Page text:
They want to see an enhancement of “America’s climate preparedness and resilience, which clearly makes sense but their justification is the false narrative about increasing frequency and severity of extreme weather events. Improved preparedness and resilience come from investments in science and engineering that lead to innovation. Investment in basic research trumps deductive research.

Over the course of this year, a great deal of attention has been given to the proliferation of fake news. The publication of this letter adds to the inventory of fake news. There is nothing in the Scientific American article or the letter from scientists that can withstand close scrutiny. It is another example of what the late historian Daniel Boorstin documented over 50 years ago in his book, The Image: A Guide to Pseudo Events in America.

The Resurrection of Peak Oil

For decades there was a widespread belief that peak oil was just around the corner. This belief was based on the work of the world reknown geologist, King Hubbert. Although, there were a large number of skeptics, “Hubbert’s Curve” carried the day in the policy world. That is until horizontal drilling and hydrological fracturing unleashed the potential of shale oil.

While peak oil production can rest in peace, peak oil has returned in the form of a growing view that peak oil demand is just around the corner. A recent article in the Wall Street Journal—November 27—focused on the coming peak in demand. In the 1970s, Saudi oil minister, Sheikh Zaki Yamani made an insightful prediction, “the stone age did not end for lack of stone and the Oil Age will end long before the world runs out of oil.” His prediction was based on economics and a long view of technology. What he did not adequately factor into his analysis was the heavy hand of government.

The Wall Street Journal article draws heavily on the views of European oil companies, Hungary’s MOL Group, BP, and Shell. Shell’s finance chief sees the peak coming in 5-15 years. The views of these companies are not surprising because the EU has been pursuing an aggressive green agenda that has contributed to its economic stagnation and high unemployment and companies in those countries dare not stray too far from government orthodoxy. A more neutral source, the International Energy Agency forecasts that consumption will continue to rise for decades unless governments become even more aggressive in mandating climate change actions, which means technology forcing.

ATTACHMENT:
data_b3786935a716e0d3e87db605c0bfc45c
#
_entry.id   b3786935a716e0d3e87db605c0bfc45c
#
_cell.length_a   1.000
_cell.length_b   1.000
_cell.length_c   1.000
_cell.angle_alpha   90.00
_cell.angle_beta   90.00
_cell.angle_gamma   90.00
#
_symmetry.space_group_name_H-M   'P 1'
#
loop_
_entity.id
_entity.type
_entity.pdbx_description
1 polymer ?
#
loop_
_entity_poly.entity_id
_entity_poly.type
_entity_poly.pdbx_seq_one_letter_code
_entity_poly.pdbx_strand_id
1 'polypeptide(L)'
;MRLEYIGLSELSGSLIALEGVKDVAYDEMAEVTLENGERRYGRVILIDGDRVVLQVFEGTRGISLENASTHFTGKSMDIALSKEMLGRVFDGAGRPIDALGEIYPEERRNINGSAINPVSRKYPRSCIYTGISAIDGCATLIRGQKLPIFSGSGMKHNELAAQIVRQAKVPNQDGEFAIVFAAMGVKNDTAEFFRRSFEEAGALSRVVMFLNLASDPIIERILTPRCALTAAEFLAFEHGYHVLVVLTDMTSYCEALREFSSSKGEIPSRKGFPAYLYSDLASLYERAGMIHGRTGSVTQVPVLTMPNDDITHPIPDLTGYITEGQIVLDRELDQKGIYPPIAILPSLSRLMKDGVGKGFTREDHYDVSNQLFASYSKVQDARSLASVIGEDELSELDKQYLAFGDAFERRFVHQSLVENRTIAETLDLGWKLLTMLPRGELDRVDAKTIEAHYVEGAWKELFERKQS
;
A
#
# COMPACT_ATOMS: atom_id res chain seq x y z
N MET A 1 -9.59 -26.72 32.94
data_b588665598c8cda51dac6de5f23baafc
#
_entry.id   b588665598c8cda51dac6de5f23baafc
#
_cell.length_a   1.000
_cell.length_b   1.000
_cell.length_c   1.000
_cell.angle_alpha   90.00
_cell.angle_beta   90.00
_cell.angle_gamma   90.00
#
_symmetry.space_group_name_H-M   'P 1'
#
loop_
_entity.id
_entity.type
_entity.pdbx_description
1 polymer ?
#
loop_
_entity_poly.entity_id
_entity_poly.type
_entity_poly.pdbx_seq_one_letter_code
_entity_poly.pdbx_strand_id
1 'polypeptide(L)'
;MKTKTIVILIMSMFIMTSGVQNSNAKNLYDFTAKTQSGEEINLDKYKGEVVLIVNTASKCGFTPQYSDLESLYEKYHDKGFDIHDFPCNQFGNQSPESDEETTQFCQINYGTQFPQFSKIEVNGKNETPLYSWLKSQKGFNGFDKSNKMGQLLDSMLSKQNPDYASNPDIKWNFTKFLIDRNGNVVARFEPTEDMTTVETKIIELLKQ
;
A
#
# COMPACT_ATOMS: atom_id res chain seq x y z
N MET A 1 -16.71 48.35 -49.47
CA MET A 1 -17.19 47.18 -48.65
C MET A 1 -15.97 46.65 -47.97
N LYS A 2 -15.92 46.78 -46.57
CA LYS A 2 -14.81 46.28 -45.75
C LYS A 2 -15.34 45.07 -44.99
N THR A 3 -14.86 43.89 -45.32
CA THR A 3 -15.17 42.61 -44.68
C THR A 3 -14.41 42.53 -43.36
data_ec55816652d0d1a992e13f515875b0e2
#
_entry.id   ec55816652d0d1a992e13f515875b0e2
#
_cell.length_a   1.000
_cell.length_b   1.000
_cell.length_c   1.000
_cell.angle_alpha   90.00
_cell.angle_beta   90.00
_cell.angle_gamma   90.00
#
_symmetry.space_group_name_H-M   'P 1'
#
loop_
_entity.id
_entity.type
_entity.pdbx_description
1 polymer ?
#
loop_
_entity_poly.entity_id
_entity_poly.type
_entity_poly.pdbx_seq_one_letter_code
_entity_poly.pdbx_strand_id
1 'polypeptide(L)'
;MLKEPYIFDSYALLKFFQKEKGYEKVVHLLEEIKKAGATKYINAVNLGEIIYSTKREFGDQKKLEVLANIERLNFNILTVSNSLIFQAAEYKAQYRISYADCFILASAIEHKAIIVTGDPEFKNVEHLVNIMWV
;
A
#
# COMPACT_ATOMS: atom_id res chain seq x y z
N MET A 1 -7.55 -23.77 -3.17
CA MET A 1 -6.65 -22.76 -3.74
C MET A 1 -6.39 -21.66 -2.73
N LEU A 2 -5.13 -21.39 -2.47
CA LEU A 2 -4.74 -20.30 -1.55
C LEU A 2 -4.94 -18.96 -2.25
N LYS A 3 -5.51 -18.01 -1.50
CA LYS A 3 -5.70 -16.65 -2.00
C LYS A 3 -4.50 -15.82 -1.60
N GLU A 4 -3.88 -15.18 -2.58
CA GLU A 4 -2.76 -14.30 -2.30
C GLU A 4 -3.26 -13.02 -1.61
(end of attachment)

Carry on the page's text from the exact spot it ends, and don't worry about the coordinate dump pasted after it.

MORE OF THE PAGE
There is little evidence that technology forcing works in the long run because commercialization is achieved at a very high cost. Look no further than the string of failures over the past 8 years in battery technology companies and the subsidies needed for electric vehicles. To illustrate this point, the chief financial officer of BMW recently gave a downbeat outlook for electric cars, according to Bloomberg. He said, “We’ve learned that people aren’t prepared to pay a higher price for an electric vehicle. I don’t see some kind of disruptive element coming from electric cars that would prompt sales to go up quickly in the next five to six years.” The problem is likely worse than that. A 2015 MIT Technology Review article candidly stated the problem with achieving EV goals is that we still don’t understand battery technology.

Economic history suggests that there are limits to how long nations can sacrifice economic growth and better standards of living in pursuit of illusory environmental objectives. Predictions of a climate apocalypse that were supposed to be evident over the last decade have not occurred and the IPCC keeps reducing the effects of doubling CO2. Where it use to give its “best” estimate, it now gives none. Doomsayers may eventually be proven right but right now the climate system is not cooperating and as a result the public is likely to become more skeptical and aware that it has been bamboozled by environmental advocates who have profited from marketing fear.

For the foreseeable future, oil will continue its dominant transportation role because it is abundant, affordable, and has superior energy density. Its competitors maintain their life support through subsidies. Those should be on the hit list of actions to take to stimulate economic growth. The reaction of the stock market since the election is one piece of evidence that consumers and business are fed up with being over governed by the Obama Administration. If the market is allowed to determine oil’s long term future its peak will be like the horizon: it recedes as we approach it.





The Bludgeoning Visible Hand

President-elect Trump’s intervention in the Carrier relocation decision and what might not be a not so subtle threat to Boeing should deeply trouble anyone or any business that believes in the benefits of market forces, small government, freedom, and who opposes crony capitalism.